At a district Technology Committee meeting we were divided into partner groups to brainstorm about what ‘best practices’ we might look for in using technology in the classroom. My colleague Doug and I had been struggling with trying to identify just what good technology teaching looks like and how to best accomplish the learning goals we might have for our students.
As often happens in discussions like this we played around with ideas and listened to our colleagues and then discussed some more amongst our own assigned group. And it was in the middle of the discussion where we were almost coming to the ‘big idea’ that we were after and had been going around and around when Doug said: “it’s like the Amish doll. The Amish doll has no face and is plain and it is meant to be that way.”
When a child is handed an Amish doll, he/she gets to decide what the doll’s face looks like, is he smiling today? Does she have blue eyes like me or brown eyes like you? One day they are blue, and the next day they’re brown but maybe they turn blue after she eats blueberries. That doll can be whatever the child wants it to be – mother, father, teacher, doctor – at any given moment as the play progresses.
The Amish doll. A perfect metaphor for learning. – if we give our students the tools, the outlines, the forms, the basic shapes; then they can fill in the ‘faces’. In terms of technology: teaching with technology; not “teaching technology” is the goal. It. Is. So. Simple.
We were tasked one time to visit classrooms and ‘drop in’ to see what role technology was playing in any given day. It was sort of a ‘snapshot’ of a day. The group fanned out to different school sites, different classrooms and reported back after a few hours of observation. The task: observe technology in use. It was during our reporting out to the group that our Amish Doll metaphor took shape. Our favorite lesson used no technology at all at the point we observed the class. Students in the 4th grade were in groups and were reporting to each other about books they had read. Each was assigned a role and each had a job to fulfill within their roles related to the book talking. We saw engaged students on task working together. Upon our return we thought about why that lesson was so compelling – it had given each student the ‘outline’ for what needed to be accomplished and then let them use their creativity, their prior knowledge, their content [derived from their reading] and their skills to bring it all together in a formal discussion. The “Amish doll” approach gave them the form but not the steps.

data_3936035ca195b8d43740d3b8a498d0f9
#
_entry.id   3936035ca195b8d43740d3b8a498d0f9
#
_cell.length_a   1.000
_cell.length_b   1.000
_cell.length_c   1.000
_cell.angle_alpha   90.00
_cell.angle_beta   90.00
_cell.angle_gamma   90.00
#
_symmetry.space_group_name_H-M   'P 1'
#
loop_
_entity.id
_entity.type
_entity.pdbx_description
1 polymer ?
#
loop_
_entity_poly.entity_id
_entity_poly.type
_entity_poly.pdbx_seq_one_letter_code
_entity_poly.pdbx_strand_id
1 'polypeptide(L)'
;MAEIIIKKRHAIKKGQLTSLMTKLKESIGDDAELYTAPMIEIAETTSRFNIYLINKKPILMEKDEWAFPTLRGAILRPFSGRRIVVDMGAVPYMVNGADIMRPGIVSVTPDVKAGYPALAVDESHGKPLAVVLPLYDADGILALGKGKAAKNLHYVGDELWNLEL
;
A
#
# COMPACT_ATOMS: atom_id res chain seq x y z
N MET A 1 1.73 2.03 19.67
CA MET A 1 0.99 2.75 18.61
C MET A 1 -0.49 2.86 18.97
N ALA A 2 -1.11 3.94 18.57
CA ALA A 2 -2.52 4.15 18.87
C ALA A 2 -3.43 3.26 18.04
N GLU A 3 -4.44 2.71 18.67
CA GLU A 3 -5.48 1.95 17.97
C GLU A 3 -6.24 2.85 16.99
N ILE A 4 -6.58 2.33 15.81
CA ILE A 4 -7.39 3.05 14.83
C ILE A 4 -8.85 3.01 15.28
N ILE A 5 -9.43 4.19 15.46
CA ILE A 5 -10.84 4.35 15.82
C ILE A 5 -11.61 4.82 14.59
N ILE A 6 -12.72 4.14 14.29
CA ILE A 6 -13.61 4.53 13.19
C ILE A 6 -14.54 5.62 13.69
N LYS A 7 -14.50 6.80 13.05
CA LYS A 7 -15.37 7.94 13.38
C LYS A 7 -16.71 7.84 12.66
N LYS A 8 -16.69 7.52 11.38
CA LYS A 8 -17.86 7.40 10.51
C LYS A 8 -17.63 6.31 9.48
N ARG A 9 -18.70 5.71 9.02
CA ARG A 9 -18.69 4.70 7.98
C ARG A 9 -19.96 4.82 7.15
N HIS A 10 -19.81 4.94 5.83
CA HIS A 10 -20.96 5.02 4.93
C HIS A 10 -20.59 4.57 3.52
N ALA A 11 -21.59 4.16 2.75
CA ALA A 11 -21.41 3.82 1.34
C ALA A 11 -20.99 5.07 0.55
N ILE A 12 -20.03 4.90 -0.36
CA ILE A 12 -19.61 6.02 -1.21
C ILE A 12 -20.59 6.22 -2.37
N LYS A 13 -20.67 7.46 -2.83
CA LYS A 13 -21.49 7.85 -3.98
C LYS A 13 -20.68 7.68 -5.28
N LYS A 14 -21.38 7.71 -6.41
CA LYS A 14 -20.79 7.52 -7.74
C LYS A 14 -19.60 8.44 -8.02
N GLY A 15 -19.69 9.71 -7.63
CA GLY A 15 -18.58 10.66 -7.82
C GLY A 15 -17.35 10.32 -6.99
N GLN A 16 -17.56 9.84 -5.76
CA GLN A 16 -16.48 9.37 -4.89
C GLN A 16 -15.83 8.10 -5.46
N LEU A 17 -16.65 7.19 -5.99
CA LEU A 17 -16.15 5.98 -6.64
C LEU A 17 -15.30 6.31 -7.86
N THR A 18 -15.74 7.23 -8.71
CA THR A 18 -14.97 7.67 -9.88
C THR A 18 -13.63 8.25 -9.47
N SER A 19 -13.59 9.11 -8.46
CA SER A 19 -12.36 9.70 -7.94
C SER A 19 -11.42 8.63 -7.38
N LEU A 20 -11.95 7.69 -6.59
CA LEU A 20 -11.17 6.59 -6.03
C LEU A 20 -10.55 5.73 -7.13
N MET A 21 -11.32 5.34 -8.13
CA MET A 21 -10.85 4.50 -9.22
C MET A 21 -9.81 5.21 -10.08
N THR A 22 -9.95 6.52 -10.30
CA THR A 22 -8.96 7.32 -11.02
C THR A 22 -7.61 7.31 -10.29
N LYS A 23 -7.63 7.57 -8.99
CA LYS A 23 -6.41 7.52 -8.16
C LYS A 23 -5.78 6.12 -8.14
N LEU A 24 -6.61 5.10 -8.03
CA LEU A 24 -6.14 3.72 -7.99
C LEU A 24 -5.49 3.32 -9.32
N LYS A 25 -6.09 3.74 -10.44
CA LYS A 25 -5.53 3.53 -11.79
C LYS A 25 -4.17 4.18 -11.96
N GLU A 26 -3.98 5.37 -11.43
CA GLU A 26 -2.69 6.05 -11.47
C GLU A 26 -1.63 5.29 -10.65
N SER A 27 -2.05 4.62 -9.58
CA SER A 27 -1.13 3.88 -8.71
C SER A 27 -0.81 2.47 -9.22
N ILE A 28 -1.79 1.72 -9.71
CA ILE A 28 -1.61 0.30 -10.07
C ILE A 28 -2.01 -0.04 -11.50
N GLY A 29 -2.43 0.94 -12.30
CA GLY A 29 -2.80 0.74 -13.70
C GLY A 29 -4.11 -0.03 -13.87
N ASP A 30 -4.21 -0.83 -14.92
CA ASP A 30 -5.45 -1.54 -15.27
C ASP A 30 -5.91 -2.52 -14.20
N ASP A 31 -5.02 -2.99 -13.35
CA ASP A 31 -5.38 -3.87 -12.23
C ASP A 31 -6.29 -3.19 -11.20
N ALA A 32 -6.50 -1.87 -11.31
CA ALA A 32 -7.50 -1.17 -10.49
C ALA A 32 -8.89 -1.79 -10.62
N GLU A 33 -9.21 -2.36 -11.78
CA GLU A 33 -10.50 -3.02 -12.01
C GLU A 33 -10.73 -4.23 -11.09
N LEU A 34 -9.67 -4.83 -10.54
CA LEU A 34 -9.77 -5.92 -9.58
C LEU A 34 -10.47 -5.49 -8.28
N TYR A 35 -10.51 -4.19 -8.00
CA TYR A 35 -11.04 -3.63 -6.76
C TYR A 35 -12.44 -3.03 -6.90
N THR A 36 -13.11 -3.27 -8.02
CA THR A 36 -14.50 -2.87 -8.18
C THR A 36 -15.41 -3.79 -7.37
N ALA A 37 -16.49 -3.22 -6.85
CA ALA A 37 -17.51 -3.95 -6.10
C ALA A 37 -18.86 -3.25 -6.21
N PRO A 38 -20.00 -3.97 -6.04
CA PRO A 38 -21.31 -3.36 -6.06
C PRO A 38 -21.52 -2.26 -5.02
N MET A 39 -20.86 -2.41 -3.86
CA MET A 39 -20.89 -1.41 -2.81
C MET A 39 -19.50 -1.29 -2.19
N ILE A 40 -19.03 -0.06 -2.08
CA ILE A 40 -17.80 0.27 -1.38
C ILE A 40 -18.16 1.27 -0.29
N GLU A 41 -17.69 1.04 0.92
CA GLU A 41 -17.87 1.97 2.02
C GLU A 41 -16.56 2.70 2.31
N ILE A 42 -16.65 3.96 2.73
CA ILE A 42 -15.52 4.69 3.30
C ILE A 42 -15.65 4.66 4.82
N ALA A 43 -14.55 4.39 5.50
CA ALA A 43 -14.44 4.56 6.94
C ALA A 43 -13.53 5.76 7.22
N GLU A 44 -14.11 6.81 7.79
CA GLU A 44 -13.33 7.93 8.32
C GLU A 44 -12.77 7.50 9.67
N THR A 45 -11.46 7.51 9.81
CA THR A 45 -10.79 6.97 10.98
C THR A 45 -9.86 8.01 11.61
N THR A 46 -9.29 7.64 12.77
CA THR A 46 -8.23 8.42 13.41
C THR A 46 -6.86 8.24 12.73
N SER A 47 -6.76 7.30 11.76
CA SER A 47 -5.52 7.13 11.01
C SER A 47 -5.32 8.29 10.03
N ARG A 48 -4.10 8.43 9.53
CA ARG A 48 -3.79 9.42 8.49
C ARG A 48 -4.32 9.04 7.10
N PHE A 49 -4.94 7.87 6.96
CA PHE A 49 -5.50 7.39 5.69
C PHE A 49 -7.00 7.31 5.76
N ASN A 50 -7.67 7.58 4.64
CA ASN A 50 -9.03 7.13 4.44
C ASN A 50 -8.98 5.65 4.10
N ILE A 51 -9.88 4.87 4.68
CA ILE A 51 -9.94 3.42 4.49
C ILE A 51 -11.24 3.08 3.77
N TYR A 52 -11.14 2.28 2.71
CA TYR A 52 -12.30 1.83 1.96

While we might think that the very term “Amish doll” is the antithesis of “technology” it actually has more to do with how we design our lessons rather than whether we’re using technology. That same book-talking lesson could have been accomplished using blogs, wikis or google docs. The students could have used Voice Thread and images they created to post their book discussions or Animoto or any of the hundreds of 2.0 tools.
It’s about the simplicity of lesson creation – giving students the form, the parameters and the content they need to learn… and then letting them invent their own path to accomplish that learning.
Connie Williams is a high school librarian and an advocate for school libraries.You can contact her via email, or leave a comment below.